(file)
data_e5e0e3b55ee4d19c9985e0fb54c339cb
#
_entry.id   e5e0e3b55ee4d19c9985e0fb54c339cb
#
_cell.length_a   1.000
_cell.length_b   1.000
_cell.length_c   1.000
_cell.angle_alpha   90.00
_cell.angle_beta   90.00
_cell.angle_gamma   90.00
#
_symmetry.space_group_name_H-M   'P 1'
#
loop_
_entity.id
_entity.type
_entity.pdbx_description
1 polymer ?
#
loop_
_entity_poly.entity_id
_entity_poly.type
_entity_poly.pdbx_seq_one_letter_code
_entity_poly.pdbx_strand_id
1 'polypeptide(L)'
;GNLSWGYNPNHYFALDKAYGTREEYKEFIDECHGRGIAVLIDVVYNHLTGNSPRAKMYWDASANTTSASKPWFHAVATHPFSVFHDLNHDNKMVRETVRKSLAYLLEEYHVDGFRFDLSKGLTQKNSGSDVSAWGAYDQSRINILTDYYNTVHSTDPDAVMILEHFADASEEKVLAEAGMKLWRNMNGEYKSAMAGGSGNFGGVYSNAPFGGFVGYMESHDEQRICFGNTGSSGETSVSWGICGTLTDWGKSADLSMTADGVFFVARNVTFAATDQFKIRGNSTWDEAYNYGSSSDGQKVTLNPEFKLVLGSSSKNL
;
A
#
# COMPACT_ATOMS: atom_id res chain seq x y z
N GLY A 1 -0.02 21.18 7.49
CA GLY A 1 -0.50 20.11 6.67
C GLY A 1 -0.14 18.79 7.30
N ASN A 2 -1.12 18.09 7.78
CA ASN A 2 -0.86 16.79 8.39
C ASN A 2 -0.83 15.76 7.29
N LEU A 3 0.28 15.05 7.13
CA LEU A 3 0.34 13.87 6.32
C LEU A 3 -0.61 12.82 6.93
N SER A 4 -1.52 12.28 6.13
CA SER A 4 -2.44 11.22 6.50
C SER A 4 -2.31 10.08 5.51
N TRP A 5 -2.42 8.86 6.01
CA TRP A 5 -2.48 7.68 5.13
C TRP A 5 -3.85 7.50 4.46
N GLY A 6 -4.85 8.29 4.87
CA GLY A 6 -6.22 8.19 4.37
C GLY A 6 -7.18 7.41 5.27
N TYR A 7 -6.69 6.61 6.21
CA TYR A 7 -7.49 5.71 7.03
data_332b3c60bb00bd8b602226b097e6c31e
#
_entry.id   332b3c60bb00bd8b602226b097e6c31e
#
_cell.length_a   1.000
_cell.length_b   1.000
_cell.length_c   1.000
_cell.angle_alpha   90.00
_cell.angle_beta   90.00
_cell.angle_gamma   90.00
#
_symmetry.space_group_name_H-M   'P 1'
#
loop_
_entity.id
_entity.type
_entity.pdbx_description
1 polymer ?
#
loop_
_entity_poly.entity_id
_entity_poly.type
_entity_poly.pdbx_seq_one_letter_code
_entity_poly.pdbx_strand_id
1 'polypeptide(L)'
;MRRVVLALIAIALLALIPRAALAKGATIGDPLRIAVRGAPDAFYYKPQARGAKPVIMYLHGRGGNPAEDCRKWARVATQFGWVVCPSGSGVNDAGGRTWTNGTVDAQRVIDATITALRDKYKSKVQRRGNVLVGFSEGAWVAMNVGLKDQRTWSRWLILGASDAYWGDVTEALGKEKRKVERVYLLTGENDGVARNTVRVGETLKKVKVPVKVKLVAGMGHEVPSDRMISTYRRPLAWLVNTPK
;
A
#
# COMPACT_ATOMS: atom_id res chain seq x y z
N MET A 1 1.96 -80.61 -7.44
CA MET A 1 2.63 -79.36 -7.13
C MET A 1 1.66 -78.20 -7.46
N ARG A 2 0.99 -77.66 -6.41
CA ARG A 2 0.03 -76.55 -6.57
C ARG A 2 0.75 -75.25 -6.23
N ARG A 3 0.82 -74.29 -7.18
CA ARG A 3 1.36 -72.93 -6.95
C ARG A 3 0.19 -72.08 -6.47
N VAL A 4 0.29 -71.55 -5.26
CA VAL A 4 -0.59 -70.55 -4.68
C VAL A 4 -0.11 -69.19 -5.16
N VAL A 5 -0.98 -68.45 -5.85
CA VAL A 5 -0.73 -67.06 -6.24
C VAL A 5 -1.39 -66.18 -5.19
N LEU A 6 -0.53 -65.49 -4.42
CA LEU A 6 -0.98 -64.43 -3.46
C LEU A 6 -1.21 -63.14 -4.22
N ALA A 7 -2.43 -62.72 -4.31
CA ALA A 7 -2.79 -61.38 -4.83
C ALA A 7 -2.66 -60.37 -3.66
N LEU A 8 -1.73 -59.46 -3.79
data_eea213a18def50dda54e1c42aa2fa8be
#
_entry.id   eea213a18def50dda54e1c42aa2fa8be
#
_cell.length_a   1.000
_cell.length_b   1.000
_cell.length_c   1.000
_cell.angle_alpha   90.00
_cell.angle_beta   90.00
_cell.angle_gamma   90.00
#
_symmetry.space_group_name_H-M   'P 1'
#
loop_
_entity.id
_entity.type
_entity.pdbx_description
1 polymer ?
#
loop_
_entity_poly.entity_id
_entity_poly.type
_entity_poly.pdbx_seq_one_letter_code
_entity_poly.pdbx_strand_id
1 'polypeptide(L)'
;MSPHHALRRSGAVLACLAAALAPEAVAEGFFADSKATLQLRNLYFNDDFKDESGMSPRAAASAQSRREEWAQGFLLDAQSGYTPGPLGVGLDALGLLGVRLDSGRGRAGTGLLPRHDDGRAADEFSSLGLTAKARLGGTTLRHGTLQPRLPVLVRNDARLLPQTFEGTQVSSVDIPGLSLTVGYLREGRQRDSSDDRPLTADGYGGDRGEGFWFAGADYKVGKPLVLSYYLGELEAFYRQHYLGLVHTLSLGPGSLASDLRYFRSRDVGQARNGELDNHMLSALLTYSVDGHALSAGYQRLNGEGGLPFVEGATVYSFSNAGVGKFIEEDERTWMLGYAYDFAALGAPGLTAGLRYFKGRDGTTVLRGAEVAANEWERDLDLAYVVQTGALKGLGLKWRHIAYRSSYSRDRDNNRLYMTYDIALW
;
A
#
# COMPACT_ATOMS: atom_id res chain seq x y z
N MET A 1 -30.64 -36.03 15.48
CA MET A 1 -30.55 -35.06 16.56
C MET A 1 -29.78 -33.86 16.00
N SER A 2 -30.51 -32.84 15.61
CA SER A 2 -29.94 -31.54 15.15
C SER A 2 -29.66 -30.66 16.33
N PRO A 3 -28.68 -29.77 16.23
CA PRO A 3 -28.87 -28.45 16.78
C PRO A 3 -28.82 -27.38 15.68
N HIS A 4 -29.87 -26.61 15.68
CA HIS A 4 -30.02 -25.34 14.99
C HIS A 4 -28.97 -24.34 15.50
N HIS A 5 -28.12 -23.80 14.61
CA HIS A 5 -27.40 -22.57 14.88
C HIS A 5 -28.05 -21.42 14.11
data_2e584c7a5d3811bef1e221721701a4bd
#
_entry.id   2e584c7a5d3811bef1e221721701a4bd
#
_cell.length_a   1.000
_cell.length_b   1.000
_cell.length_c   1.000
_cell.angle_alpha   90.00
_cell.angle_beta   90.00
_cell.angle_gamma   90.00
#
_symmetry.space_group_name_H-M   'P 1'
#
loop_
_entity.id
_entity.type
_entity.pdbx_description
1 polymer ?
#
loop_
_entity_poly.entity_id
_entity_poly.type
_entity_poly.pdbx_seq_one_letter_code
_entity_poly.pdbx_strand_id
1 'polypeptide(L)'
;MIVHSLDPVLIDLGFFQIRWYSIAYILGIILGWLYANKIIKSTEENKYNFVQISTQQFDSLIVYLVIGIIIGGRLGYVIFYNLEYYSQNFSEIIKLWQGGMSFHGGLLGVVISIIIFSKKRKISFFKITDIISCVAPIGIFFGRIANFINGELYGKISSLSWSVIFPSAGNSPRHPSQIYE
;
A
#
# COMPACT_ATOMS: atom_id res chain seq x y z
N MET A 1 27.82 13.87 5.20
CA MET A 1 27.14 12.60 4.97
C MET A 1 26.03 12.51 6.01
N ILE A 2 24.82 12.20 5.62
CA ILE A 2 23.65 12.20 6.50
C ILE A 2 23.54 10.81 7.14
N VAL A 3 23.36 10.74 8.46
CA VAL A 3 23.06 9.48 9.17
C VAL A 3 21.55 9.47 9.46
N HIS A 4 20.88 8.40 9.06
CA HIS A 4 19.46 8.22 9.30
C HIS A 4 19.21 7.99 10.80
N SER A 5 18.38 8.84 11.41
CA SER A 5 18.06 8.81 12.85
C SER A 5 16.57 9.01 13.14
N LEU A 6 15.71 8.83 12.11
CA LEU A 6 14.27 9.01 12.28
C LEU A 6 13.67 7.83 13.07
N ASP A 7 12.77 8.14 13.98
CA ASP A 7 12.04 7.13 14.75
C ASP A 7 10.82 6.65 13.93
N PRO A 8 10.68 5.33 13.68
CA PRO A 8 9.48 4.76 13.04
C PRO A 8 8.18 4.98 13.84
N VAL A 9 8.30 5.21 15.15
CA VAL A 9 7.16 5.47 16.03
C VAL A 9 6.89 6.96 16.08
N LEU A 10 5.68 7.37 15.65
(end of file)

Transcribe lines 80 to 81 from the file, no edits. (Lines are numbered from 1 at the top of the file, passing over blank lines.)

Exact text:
# COMPACT_ATOMS: atom_id res chain seq x y z
N MET A 1 1.96 -80.61 -7.44